the programmes that I produce and host; if I listen to Eritrean opposition radios; from where the Ethiopia based opposition Radio Wegahta broadcasts; if I had a bank account; how much money did I have.
I became confident that they had mistakenly apprehended me and would release me after some investigation. Three days after our detention, on Saturday 22
February 2009, I was summoned from my cell to the prison headquarters. The interrogators asked me multiple questions. Except with one question, I was
comfortable with the rest.
“You have said, ‘Has the country run short of bullets to shoot the man?’”
“Which man?” I asked with shock and disbelief.
“I did not say that.”
“You said that. We have witnesses.”
“To whom did I say that? One can’t say such things just like that. Can you tell me the person who relied such information to you?”
“We will bring you a witness who will remind you to whom and when you said that.”
They never brought any witness.
For years later, my fellow inmates would say, “You are the kind of person who called for assassination of the President,” if I challenge them as way of
softening the conversation.
Whenever they brought this, my hope for release from prison used to wane.
On 23 May 2009, I was transferred to Mai-Serwa prison center. I was first put in cell number 48 and then cell number 22.
Requested to provide my email and password.
After our detention in February 2009 and eight months of anguished filled with anticipation to invent our wrongdoings, I was summoned for interrogation
in October 2009. When I went to the interrogation room accompanied by one of the prison guards, I found seated in the room one of the senior interrogators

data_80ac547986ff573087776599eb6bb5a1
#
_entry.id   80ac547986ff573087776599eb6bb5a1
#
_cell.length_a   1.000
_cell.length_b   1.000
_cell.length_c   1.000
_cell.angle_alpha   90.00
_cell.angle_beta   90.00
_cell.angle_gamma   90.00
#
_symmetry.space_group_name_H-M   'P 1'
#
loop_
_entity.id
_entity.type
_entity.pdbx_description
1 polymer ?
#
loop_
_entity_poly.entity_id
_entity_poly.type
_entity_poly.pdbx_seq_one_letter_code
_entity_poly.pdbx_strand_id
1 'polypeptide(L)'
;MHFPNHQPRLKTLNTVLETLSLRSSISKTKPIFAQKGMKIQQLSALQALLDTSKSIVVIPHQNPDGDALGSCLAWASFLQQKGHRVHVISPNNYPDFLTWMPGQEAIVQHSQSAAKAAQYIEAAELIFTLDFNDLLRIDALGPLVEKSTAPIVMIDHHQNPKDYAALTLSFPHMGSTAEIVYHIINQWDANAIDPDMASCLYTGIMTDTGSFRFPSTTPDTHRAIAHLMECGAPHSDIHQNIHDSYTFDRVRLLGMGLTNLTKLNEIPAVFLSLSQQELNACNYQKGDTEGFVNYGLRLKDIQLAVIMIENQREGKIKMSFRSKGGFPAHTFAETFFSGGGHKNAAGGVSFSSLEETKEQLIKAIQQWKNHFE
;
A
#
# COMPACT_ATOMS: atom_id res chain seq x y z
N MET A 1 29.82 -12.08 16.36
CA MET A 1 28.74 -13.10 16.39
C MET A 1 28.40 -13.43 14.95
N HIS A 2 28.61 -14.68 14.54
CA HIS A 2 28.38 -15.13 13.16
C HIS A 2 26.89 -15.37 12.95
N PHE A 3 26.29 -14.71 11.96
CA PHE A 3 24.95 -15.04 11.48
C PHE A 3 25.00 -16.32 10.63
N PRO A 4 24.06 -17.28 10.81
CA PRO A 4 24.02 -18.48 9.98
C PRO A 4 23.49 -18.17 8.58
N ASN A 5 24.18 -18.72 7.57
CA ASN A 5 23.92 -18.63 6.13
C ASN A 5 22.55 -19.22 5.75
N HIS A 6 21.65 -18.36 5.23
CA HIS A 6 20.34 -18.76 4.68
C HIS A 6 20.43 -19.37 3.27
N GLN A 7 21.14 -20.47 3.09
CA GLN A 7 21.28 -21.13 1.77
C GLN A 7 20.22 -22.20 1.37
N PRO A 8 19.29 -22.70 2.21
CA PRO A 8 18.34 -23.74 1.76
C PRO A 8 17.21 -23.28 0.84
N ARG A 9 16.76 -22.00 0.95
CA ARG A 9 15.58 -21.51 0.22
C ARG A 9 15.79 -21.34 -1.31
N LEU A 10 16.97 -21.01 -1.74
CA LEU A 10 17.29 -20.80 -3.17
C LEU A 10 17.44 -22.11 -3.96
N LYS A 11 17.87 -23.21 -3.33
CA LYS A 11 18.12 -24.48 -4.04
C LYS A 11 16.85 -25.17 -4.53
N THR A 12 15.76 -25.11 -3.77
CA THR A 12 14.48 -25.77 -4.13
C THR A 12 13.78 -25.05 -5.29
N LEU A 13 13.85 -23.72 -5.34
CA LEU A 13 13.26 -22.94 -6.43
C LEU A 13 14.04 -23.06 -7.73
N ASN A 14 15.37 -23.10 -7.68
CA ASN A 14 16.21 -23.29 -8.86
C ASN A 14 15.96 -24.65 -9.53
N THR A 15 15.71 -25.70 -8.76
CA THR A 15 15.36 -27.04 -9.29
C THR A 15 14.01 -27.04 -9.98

who achieved ill-repute for his brutal interrogation techniques. As our case was considered as a grave security matter, it was initially taken up by
experienced senior interrogators who were infamous for their ghastly and merciless techniques. Eventually, however, our case was taken up by amateur
interrogators. This change of hands came as a relief. I was thus surprised and extremely worried to find one of the most infamous interrogators in
the room. Before some days, the same senior interrogator had come to our cells to collect email accounts and passwords.
When he came to my cell with two other prison guards to collect my email and password, we had brief exchanges:
“How are you?” He asked me.
“Praise be to the Lord. I am good.”
“You are looking great, eh?”
I did not reply.
“Write down your email account and password here!” He handed me a pen and a paper. I wrote down my email account and password and handed him back the piece
of paper. The combination of my account name and password had a suggestive meaning that they most likely would not like, which made me uncomfortable
in case they notice the word play.
“Do you have only one email account?”
“Yes.” I began to panic.
“Yes. That is the only email account I have.” I replied which was not true.